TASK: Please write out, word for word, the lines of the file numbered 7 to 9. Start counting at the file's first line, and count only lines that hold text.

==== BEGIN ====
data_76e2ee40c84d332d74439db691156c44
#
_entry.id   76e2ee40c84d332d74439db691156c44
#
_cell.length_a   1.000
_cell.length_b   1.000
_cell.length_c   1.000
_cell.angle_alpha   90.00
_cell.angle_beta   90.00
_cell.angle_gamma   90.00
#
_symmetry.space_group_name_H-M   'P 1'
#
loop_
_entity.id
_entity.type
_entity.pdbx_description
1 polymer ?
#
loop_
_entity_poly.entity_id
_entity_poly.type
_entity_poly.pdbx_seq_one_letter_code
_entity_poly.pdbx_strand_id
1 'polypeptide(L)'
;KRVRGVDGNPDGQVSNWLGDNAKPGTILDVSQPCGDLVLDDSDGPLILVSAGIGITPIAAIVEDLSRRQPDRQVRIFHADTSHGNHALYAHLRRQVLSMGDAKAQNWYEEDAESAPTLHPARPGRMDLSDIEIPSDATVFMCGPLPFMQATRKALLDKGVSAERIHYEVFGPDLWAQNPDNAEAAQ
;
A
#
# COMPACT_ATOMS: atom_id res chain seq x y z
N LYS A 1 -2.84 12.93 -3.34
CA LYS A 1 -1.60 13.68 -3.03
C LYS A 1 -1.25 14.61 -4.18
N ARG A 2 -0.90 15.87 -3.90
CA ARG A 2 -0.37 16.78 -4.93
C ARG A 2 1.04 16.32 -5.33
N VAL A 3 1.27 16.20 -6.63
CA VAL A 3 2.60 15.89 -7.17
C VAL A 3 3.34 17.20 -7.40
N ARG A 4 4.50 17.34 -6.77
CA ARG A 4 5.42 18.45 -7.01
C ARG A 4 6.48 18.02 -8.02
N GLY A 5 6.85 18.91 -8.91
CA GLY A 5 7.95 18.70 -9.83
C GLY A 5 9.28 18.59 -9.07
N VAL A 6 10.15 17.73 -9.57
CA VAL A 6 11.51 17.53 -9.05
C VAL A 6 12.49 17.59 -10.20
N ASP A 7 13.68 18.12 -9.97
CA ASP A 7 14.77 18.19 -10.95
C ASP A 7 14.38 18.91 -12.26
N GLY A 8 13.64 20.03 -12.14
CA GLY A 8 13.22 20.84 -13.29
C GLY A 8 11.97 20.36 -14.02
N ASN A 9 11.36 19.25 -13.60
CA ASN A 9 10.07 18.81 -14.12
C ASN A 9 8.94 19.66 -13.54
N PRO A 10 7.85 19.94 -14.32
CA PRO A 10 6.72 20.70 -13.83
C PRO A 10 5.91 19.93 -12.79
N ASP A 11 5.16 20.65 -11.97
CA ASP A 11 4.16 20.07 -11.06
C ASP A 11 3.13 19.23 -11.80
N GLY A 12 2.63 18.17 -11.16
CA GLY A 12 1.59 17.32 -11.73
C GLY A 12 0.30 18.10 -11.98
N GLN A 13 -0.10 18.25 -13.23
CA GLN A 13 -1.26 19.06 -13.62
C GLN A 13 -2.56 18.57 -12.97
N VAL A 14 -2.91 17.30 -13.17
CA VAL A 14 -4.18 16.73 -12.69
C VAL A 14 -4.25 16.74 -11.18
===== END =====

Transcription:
_cell.length_c   1.000
_cell.angle_alpha   90.00
_cell.angle_beta   90.00